Aside from “Who would win in a fight?” nothing gets comic fans more heated than the question of whether or not superheroes (and their friends) should marry. In this mini-feature, former Bride Rebecca Henely-Weiss and Bride-to-Be Kayleigh Hearn take a trip down memory lane to the most significant times comic companies took the plunge and
Aside from “Who would win in a fight?” nothing gets comic fans more heated than the question of whether or not superheroes (and their friends) should marry. In this mini-feature, former Bride Rebecca Henely-Weiss and Bride-to-Be Kayleigh Hearn take a trip down memory lane to the most significant times comic companies took the plunge and got their characters hitched! Did we like the couple? Did we like the dress? And more importantly … why did (or didn’t) the marriage last? Today we look at the wedding of Alysia Yeoh and Jo…
The Couple: Alysia Yeoh and Jo
The Issue: Batgirl #45
Published: October 28, 2015
Today: Still married.
Rebecca: We talk a lot in this column about how DC and Marvel have been reluctant to marry off classic heterosexual heroes, but for their LGBTQ colleagues, a walk down the aisle is even less likely. While we’ve covered two marriages between men, we still haven’t seen a wedding where a superheroine takes a bride. Still, one comic made a significant step toward more equal representation when Barbara Gordon’s best friend Alysia Yeoh married her girlfriend Jo. Not only was this a wedding between two women in a superhero comic, but it’s also the first time we saw a wedding with a transgender bride.
Kayleigh: I’ve been dying to cover a wlw couple for The Wedding Issue but, in mainstream superhero comics they are frustratingly hard to come by. Hela and Karnilla are hardly a love match, so it’ll probably be a while before we cover another one. But ahhh, Alysia and Jo! Their ceremony rightly garnered some notable press given its significance, so it was a disappointment to read Batgirl #45 and see it wasn’t quite all I hoped for, though that absolutely isn’t the couple’s fault.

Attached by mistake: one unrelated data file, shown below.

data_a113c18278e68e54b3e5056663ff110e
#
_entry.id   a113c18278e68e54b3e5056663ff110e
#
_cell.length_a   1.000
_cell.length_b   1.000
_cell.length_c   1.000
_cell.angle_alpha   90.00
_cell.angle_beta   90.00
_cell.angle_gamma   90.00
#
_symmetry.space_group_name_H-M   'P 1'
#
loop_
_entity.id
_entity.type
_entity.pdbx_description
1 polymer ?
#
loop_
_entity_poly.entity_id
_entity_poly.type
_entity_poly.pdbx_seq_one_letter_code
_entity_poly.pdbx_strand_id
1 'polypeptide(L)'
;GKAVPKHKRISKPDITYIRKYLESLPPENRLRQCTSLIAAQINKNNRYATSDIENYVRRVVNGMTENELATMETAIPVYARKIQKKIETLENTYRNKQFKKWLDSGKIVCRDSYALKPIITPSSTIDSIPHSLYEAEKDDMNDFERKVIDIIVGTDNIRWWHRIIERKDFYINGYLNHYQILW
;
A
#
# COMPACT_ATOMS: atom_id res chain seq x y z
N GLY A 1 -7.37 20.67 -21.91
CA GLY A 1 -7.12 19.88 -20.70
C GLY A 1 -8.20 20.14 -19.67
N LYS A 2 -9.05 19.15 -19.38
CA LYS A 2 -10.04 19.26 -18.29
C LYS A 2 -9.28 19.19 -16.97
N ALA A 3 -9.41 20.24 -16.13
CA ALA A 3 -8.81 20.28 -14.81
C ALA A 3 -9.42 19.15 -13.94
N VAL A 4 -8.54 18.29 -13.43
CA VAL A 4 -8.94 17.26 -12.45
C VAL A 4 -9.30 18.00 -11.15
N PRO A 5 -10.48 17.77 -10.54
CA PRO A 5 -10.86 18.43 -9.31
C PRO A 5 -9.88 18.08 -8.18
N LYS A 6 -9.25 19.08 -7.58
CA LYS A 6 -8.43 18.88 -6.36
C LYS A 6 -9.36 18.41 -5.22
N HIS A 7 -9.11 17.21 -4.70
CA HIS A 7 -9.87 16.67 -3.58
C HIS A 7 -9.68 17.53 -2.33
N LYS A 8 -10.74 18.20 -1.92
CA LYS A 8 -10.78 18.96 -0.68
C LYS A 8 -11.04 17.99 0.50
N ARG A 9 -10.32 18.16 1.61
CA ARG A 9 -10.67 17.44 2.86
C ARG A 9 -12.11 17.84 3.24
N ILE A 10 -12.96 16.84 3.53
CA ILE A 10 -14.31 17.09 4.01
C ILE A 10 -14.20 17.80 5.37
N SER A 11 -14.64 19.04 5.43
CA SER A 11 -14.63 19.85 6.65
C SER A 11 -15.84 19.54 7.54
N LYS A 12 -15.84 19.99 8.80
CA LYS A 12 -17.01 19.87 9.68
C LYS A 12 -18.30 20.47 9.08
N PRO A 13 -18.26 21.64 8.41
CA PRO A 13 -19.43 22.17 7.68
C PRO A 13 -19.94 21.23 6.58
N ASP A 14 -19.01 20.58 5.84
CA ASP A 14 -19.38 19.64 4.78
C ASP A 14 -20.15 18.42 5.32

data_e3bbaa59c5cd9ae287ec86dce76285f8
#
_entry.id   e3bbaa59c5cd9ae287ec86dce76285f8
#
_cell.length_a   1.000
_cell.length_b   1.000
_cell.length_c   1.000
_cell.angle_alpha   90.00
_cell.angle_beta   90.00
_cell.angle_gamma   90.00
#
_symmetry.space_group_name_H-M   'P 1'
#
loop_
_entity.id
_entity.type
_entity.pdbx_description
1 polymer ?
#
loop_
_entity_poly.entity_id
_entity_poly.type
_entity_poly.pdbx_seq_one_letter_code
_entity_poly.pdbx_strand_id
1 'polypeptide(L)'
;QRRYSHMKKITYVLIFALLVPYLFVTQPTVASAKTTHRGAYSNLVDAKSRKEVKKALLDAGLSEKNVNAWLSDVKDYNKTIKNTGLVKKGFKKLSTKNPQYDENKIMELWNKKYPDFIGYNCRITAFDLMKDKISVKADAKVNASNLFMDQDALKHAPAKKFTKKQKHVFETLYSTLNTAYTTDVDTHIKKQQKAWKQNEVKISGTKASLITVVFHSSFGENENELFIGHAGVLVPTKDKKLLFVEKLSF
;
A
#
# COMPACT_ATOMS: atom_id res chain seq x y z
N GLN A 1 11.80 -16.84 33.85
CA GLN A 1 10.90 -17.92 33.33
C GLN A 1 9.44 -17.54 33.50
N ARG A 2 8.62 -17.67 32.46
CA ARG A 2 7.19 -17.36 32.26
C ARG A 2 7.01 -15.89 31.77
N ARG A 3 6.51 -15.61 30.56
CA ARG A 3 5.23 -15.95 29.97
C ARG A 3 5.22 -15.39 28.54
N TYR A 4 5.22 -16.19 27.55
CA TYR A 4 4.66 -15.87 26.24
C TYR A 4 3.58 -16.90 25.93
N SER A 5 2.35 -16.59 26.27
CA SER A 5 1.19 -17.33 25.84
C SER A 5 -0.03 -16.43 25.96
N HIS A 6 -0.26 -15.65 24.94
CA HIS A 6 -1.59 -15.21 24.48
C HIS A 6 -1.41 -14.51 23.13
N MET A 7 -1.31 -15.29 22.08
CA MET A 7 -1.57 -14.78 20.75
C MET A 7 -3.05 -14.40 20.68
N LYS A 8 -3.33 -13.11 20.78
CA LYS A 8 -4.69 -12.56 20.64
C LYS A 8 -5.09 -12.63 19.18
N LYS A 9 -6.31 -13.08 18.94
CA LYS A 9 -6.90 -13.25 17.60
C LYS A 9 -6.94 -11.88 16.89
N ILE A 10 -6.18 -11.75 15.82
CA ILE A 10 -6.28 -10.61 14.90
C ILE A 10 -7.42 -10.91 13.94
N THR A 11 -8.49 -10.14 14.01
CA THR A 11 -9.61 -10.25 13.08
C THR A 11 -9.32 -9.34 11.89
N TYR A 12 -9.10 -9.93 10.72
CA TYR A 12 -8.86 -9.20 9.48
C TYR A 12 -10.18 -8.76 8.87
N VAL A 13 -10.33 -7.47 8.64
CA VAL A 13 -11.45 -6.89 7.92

Rebecca: I’ve been reluctant to cover marriages between superheroes’ supporting cast members in this column, partly because they’re not particularly well-remembered. (Anyone have a hot take on when Aunt May married Jonah’s dad?) But also because at the end of the day the comic isn’t really about them. Alysia’s a big part of Barbara Gordon’s life, but the comic is still first and foremost about Batgirl. Thus we have an issue that advertises itself as a cute, pastel lesbian wedding but spends most of its page time with Barbara caught between her feelings for two guys … No, really.
Kayleigh: Someone will read this and think, “You’re complaining about Batgirl being the main character in a Batgirl comic?” and yeah, I kinda am! Okay, at the end of the day Alysia and Jo are supporting characters, and no one was surprised when, say, Spider-Man’s spider-shenanigans stole the spider-spotlight from Ned Leeds and Betty Brant’s wedding. But the creators knew what they were doing here, that this was a big First with a capital “F,” so the fact that a trans bride’s wedding to another woman is overshadowed by Barbara’s very cis, very hetero love triangle feels very tone-deaf. (Especially since this was so soon after the Dagger Type controversy.)
Rebecca: We open with Babs playing the hyper-capable maid of honor, helping a fellow bridesmaid remove a stain from her dress one minute and assuring Alysia she looks beautiful the next. Barbara goes off to retrieve the wedding ring and plant a kiss on her current beau Luke Fox, but suddenly a recently returned-from-the-dead Dick Grayson comes through the window. He asks to speak to Barbara, but when she tries to give him an earful, Dick acts like a … well, you know … and steals the wedding ring. After a tense heart-to-heart where Barbara tells him that she’s moved on and Dick is being a selfish asshole inserting himself into someone else’s wedding where he wasn’t invited, Dick apologizes and wishes her well on her new relationship with Luke. Babs races back in time for the ceremony. Everyone is happy (even though Dick spends some time outside the reception looking sad), but when Barbara’s gone to sleep for the night a mysterious figure looms in the darkness.
Kayleigh: I really like that we spend the beginning with Alysia and her bridesmaids, because how often have we begged a wedding issue, “Please, let the bride have a single female friend, any friend?” I also like the idea of Babs using her superheroic hyper-competency to pack extra deodorant and stain remover instead of batarangs or bat shark repellent. I know this was intended to be the looooove issue with lots of hearts and sparkles—just look at that cover—but it loses me once the main plot kicks in. Why does Barbara wear Alysia’s ring as a necklace? So Dick can steal it, of course. And it’s, uh, a dick move.